After six days Jesus took Peter, James and John with him and led them up a high mountain, where they were all alone. There he was transfigured before them. His clothes became dazzling white, whiter than anyone in the world could bleach them. And there appeared before them Elijah and Moses, who were talking with Jesus. Peter said to Jesus, “Rabbi, it is good for us to be here. Let us put up three shelters — one for you, one for Moses and one for Elijah.” (He did not know what to say, they were so frightened.) Then a cloud appeared and covered them, and a voice came from the cloud: “This is my Son, whom I love. Listen to him!” Suddenly, when they looked around, they no longer saw anyone with them except Jesus. (Mark 9:2-8)
Last Sunday was Transfiguration Sunday, a celebration of the Lord Jesus Christ in his unveiled glory. Tomorrow is Ash Wednesday, the beginning of Lent, a forty day journey with Jesus in the desert, where he was led by the Spirit, tested by the devil and ministered to by angels.
It is an interesting transition between these two days. On the “Mount of Transfiguration,” the glory of God was fully unveiled in Jesus the Messiah, and it shone brilliantly. “His clothes became dazzling white, whiter than anyone in the world could bleach them” (Mark 9:3). Suddenly, Peter, James and John saw him in a way they could not have done before. To use the words of John 1:18, they beheld his glory, “the glory of the one and only Son, who came from the Father, full of grace and truth.”
Jesus, in his humanity, was reflecting the glory of God, as we all were created to do. In Genesis 1, on the sixth day of creation, God said, “Let us make mankind in our image, in our likeness, so that they may rule over the fish in the sea and the birds in the sky, over the livestock and all the wild animals, and over all the creatures that move along the ground” (Genesis 1:26). We were created to represent God on the earth, to reflect his glory to the rest of creation.
Of course, we have done a miserable job of it. It is hard to reflect the glory of God when he are in rebellion against him. As Paul reminds us, “All have sinned and fall short of the glory of God” (Romans 3:23). Like mud on a mirror, sin terribly obscures the divine glory we were created to reflect.
But now on the mount, here was Jesus manifesting the true role of humanity, revealing the dazzling brilliance of God. Moses and Elijah were with him, representing the Law and the Prophets. Peter wanted to make three tabernacles — one for Jesus, one for Moses and one for Elijah. But he completely missed the point. Not knowing what to say, he blurted it out.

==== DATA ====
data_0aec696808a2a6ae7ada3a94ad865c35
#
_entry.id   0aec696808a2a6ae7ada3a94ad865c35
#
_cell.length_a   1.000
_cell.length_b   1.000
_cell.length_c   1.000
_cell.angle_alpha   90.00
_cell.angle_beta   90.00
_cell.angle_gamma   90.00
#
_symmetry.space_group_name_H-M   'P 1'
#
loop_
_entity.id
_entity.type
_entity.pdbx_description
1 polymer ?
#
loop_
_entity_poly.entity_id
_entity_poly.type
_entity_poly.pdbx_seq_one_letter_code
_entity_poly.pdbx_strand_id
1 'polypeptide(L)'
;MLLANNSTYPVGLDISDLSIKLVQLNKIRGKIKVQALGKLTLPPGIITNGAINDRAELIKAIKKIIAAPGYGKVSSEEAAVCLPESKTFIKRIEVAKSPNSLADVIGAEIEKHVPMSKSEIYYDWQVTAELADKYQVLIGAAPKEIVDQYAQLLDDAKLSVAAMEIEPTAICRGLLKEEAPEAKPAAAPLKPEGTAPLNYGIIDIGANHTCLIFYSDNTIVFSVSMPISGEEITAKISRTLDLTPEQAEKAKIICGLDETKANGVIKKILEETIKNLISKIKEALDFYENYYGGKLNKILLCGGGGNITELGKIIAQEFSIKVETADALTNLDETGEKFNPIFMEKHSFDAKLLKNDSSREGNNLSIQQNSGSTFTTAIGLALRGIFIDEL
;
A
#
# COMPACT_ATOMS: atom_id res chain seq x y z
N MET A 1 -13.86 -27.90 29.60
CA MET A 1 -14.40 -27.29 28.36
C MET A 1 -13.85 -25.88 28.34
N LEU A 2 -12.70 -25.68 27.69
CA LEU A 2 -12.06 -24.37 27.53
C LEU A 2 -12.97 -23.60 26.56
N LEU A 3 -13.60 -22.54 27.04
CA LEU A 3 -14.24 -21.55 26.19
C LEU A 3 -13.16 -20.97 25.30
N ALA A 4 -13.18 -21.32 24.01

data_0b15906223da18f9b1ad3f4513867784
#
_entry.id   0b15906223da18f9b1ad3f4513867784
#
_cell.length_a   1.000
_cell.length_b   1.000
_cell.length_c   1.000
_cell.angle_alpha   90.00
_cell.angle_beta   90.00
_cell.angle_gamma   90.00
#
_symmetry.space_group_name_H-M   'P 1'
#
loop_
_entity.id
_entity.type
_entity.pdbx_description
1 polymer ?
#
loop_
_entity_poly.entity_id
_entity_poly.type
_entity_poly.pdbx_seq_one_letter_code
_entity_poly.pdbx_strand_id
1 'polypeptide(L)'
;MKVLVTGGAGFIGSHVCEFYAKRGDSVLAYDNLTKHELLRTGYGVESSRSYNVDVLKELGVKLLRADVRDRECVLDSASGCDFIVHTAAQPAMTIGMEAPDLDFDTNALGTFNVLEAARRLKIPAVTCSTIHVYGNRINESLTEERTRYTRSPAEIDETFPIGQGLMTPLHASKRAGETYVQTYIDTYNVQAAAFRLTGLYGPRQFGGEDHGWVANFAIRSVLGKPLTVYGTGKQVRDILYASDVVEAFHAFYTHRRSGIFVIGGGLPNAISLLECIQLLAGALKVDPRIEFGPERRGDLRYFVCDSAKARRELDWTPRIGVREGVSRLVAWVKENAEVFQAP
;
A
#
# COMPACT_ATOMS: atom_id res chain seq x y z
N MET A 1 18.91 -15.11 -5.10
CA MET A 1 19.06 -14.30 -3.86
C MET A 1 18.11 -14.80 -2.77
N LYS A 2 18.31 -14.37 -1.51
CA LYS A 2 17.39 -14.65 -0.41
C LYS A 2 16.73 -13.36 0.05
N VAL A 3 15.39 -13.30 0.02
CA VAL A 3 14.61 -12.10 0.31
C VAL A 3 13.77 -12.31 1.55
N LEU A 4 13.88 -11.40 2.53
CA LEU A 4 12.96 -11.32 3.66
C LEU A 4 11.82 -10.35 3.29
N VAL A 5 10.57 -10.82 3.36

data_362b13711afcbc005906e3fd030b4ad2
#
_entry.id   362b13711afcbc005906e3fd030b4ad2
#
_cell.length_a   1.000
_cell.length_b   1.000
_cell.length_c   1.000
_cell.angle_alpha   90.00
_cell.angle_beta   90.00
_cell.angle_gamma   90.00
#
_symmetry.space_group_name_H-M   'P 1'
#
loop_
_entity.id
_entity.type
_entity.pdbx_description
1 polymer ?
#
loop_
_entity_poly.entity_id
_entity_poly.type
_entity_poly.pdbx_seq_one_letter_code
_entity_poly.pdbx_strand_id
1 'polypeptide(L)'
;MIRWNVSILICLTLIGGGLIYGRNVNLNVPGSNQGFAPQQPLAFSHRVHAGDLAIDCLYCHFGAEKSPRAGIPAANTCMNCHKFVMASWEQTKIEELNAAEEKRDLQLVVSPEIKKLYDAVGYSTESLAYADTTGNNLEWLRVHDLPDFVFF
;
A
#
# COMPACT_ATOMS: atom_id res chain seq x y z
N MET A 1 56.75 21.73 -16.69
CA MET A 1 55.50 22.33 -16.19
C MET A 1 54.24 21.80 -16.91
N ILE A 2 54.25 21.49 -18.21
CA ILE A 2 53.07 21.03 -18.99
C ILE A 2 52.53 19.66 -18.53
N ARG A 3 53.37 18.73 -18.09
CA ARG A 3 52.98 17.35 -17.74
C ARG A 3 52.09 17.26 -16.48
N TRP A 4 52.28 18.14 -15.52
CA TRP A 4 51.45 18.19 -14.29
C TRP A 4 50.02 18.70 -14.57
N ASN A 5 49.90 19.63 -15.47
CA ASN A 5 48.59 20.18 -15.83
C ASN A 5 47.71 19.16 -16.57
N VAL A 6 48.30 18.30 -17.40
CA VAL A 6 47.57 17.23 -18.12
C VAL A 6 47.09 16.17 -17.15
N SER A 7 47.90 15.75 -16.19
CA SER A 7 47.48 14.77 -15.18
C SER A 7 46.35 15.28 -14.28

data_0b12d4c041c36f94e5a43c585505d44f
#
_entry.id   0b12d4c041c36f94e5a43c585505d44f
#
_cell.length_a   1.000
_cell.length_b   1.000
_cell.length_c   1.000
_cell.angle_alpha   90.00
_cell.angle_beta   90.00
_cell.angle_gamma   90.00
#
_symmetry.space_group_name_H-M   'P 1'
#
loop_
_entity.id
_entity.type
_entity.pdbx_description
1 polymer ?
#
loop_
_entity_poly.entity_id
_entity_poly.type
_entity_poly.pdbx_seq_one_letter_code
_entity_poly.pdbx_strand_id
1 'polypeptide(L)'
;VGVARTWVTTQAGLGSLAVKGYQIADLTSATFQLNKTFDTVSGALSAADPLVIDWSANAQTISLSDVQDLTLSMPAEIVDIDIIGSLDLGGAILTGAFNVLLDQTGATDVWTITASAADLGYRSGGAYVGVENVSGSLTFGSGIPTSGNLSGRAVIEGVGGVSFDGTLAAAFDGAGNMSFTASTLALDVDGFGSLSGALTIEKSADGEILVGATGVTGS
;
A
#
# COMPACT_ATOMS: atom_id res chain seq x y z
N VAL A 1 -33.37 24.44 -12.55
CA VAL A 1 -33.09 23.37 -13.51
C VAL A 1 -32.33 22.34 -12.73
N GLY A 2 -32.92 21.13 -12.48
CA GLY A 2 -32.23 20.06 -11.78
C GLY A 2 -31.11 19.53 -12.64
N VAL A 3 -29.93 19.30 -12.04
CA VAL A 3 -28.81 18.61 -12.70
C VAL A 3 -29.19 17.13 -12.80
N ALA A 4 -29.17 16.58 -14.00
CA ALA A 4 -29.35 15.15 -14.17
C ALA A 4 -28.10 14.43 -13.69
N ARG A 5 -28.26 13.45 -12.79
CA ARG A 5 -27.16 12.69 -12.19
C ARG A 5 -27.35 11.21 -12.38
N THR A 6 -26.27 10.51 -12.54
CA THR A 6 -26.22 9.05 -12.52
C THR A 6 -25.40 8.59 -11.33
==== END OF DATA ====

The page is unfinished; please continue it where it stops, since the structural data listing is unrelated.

However, God had his own idea for a shelter and overshadowed Moses and Elijah with a cloud — they were not to be the focal point but were there to direct all the attention to Jesus. That was their role in the history of Israel and in the Old Testament, and that was their purpose here. Then the voice of the Father spoke concerning Jesus: “This is my beloved Son, listen to him.”
We remember all that on Transfiguration Sunday. But then, just a couple of days later, we turn our attention to Ash Wednesday, when we remember our humanity, and the divine glory we have obscured by sin. We are the dust of the earth, for that is the stuff from which God formed us. But our rebellion against God and our failure to reflect his glory has reduced us to ashes.
So Ash Wednesday is a time for repentance. But it is also a time for embracing God’s forgiveness, symbolized by receiving the sign of the cross made upon our foreheads with ashes. And it is a time to consider again, as we enter into the journey of Lent, how God desires to reveal his dazzling glory to us and through us if we will but let him. For we are also the breath of heaven, for it was God himself who puffed into us the breath of life. Then at the end of this journey, suddenly we will look around and no longer see anyone but Jesus. And we will be glad.